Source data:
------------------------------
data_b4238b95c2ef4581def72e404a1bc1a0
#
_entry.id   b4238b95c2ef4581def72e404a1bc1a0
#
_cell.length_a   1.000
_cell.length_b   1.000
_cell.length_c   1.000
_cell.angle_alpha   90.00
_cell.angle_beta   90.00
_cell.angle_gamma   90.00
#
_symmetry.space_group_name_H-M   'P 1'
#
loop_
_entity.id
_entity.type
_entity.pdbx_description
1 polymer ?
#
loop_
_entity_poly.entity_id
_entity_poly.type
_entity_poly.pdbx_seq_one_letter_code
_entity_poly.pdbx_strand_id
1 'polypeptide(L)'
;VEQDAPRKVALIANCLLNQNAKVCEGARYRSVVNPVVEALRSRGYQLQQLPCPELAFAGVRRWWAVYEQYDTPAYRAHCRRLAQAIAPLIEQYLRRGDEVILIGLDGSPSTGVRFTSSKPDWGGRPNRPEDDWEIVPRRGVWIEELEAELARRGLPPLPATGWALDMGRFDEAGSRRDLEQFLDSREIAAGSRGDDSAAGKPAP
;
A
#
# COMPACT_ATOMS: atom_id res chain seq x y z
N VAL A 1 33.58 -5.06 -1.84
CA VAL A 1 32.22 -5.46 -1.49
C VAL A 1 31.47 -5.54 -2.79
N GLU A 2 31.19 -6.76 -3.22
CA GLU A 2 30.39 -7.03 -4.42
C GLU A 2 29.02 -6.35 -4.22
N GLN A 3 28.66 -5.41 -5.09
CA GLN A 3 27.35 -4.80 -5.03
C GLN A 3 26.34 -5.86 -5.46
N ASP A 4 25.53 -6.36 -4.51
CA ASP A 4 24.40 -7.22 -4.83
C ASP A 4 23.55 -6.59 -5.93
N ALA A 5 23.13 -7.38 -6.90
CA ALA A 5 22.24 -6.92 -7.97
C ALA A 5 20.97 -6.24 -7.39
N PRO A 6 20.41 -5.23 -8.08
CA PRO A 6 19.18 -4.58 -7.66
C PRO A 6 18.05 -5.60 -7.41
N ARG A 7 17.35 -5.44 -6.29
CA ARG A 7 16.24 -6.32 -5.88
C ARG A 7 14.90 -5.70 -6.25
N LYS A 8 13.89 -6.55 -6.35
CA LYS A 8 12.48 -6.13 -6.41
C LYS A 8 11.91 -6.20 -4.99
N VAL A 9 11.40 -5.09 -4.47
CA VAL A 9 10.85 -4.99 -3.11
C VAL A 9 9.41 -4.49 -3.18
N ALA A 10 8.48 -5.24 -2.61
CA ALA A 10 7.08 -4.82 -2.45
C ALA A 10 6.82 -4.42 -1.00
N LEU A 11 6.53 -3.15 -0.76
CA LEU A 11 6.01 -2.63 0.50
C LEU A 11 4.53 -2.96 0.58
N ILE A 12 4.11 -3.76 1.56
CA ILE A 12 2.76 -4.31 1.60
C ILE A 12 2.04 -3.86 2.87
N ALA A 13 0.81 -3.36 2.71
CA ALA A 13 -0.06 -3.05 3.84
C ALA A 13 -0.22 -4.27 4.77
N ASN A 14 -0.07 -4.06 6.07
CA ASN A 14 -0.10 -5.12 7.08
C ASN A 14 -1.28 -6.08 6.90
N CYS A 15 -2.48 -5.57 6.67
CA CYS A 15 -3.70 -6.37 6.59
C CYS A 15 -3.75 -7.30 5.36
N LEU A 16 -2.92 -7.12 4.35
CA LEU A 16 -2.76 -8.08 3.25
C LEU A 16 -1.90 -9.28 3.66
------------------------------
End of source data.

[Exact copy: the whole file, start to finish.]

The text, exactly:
data_b4238b95c2ef4581def72e404a1bc1a0
#
_entry.id   b4238b95c2ef4581def72e404a1bc1a0
#
_cell.length_a   1.000
_cell.length_b   1.000
_cell.length_c   1.000
_cell.angle_alpha   90.00
_cell.angle_beta   90.00
_cell.angle_gamma   90.00
#
_symmetry.space_group_name_H-M   'P 1'
#
loop_
_entity.id
_entity.type
_entity.pdbx_description
1 polymer ?
#
loop_
_entity_poly.entity_id
_entity_poly.type
_entity_poly.pdbx_seq_one_letter_code
_entity_poly.pdbx_strand_id
1 'polypeptide(L)'
;VEQDAPRKVALIANCLLNQNAKVCEGARYRSVVNPVVEALRSRGYQLQQLPCPELAFAGVRRWWAVYEQYDTPAYRAHCRRLAQAIAPLIEQYLRRGDEVILIGLDGSPSTGVRFTSSKPDWGGRPNRPEDDWEIVPRRGVWIEELEAELARRGLPPLPATGWALDMGRFDEAGSRRDLEQFLDSREIAAGSRGDDSAAGKPAP
;
A
#
# COMPACT_ATOMS: atom_id res chain seq x y z
N VAL A 1 33.58 -5.06 -1.84
CA VAL A 1 32.22 -5.46 -1.49
C VAL A 1 31.47 -5.54 -2.79
N GLU A 2 31.19 -6.76 -3.22
CA GLU A 2 30.39 -7.03 -4.42
C GLU A 2 29.02 -6.35 -4.22
N GLN A 3 28.66 -5.41 -5.09
CA GLN A 3 27.35 -4.80 -5.03
C GLN A 3 26.34 -5.86 -5.46
N ASP A 4 25.53 -6.36 -4.51
CA ASP A 4 24.40 -7.22 -4.83
C ASP A 4 23.55 -6.59 -5.93
N ALA A 5 23.13 -7.38 -6.90
CA ALA A 5 22.24 -6.92 -7.97
C ALA A 5 20.97 -6.24 -7.39
N PRO A 6 20.41 -5.23 -8.08
CA PRO A 6 19.18 -4.58 -7.66
C PRO A 6 18.05 -5.60 -7.41
N ARG A 7 17.35 -5.44 -6.29
CA ARG A 7 16.24 -6.32 -5.88
C ARG A 7 14.90 -5.70 -6.25
N LYS A 8 13.89 -6.55 -6.35
CA LYS A 8 12.48 -6.13 -6.41
C LYS A 8 11.91 -6.20 -4.99
N VAL A 9 11.40 -5.09 -4.47
CA VAL A 9 10.85 -4.99 -3.11
C VAL A 9 9.41 -4.49 -3.18
N ALA A 10 8.48 -5.24 -2.61
CA ALA A 10 7.08 -4.82 -2.45
C ALA A 10 6.82 -4.42 -1.00
N LEU A 11 6.53 -3.15 -0.76
CA LEU A 11 6.01 -2.63 0.50
C LEU A 11 4.53 -2.96 0.58
N ILE A 12 4.11 -3.76 1.56
CA ILE A 12 2.76 -4.31 1.60
C ILE A 12 2.04 -3.86 2.87
N ALA A 13 0.81 -3.36 2.71
CA ALA A 13 -0.06 -3.05 3.84
C ALA A 13 -0.22 -4.27 4.77
N ASN A 14 -0.07 -4.06 6.07
CA ASN A 14 -0.10 -5.12 7.08
C ASN A 14 -1.28 -6.08 6.90
N CYS A 15 -2.48 -5.57 6.67
CA CYS A 15 -3.70 -6.37 6.59
C CYS A 15 -3.75 -7.30 5.36
N LEU A 16 -2.92 -7.12 4.35
CA LEU A 16 -2.76 -8.08 3.25
C LEU A 16 -1.90 -9.28 3.66